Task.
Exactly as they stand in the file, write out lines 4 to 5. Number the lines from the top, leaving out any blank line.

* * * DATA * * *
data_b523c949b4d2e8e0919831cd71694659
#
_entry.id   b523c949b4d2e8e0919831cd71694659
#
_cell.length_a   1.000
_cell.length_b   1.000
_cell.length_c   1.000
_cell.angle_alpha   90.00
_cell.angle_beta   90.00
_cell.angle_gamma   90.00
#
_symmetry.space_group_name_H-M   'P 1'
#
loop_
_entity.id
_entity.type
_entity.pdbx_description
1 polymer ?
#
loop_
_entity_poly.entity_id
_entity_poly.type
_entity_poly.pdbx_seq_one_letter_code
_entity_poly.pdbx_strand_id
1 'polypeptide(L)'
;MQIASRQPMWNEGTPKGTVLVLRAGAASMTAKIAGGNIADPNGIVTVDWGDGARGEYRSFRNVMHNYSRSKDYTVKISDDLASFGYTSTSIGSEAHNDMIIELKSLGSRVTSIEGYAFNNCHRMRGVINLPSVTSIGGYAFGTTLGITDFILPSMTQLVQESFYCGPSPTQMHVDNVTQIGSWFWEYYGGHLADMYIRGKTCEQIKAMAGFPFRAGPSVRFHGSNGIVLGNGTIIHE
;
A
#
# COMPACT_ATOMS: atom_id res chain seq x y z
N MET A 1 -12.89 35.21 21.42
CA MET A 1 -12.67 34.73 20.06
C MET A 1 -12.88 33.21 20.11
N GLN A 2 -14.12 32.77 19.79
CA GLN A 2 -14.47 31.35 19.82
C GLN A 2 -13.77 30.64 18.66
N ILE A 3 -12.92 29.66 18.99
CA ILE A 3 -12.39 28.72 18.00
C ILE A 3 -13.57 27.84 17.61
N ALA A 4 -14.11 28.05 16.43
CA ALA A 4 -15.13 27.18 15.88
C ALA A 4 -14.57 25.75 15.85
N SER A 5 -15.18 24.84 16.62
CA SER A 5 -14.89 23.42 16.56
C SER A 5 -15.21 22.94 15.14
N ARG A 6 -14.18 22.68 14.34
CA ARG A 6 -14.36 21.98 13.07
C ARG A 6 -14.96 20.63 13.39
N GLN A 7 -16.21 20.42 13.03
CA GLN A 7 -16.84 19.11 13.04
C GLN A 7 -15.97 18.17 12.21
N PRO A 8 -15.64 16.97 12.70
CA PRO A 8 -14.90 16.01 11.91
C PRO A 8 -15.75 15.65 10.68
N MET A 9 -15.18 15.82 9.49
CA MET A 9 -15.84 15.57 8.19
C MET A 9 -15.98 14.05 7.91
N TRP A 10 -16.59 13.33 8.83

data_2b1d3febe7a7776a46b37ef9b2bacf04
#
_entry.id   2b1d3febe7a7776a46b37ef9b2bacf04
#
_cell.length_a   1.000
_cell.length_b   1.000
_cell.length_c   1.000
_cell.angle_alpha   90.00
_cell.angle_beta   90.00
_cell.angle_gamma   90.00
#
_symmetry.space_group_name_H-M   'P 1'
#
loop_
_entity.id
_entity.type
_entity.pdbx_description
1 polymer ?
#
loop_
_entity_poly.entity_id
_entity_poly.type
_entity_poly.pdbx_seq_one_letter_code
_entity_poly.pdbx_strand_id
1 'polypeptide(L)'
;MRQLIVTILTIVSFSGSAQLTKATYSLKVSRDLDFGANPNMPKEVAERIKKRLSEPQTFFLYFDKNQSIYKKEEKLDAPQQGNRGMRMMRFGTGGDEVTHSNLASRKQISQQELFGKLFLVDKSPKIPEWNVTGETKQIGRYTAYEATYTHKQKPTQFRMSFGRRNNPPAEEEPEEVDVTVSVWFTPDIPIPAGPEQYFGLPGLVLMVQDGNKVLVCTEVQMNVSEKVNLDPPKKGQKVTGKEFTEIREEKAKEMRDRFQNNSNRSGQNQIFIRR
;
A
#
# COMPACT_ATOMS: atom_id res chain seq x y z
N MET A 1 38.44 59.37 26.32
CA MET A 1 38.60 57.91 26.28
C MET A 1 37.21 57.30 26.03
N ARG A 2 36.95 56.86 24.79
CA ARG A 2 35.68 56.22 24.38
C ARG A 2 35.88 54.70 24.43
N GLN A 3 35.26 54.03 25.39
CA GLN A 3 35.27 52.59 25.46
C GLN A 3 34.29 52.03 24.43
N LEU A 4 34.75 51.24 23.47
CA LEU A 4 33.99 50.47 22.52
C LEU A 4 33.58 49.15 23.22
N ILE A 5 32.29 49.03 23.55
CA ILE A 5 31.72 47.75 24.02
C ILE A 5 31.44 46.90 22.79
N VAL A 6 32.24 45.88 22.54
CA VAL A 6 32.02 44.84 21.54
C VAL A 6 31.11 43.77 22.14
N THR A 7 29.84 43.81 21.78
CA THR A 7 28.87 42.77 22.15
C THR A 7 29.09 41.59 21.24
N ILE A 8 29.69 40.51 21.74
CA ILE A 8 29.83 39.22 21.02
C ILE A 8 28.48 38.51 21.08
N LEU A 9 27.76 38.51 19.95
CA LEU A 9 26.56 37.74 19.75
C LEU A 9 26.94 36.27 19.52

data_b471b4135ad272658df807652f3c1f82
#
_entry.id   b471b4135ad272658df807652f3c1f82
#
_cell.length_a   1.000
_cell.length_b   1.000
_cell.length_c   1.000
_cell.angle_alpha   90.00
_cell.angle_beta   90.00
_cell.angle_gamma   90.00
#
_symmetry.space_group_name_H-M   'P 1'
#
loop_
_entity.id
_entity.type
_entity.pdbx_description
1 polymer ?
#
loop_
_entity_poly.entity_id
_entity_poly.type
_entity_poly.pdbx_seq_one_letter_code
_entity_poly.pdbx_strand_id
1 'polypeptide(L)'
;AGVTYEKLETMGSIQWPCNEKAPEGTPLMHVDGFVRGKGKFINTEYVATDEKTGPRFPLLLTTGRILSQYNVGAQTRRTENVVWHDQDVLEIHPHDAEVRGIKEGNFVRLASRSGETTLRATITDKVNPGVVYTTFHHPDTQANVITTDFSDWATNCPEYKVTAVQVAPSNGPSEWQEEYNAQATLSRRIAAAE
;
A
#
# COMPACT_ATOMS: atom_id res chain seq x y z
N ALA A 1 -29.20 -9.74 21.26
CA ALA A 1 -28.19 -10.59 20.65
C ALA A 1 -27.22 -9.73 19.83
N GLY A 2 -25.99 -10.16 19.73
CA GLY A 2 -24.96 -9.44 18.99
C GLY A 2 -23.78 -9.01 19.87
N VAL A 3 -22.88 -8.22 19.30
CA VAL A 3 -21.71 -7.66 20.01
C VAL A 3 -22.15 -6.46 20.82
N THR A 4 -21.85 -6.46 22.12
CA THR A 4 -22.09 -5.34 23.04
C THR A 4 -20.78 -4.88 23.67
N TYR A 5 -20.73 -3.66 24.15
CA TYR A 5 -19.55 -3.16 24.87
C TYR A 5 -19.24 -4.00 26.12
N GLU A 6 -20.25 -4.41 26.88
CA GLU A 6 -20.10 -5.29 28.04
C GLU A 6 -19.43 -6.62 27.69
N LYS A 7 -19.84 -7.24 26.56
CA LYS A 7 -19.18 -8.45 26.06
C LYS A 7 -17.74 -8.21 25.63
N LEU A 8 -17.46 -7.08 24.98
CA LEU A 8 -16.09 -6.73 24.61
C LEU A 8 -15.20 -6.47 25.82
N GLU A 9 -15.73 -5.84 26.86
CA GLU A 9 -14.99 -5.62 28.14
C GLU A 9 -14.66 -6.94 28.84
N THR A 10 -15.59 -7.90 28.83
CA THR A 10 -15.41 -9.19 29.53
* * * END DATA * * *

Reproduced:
#
_cell.length_a   1.000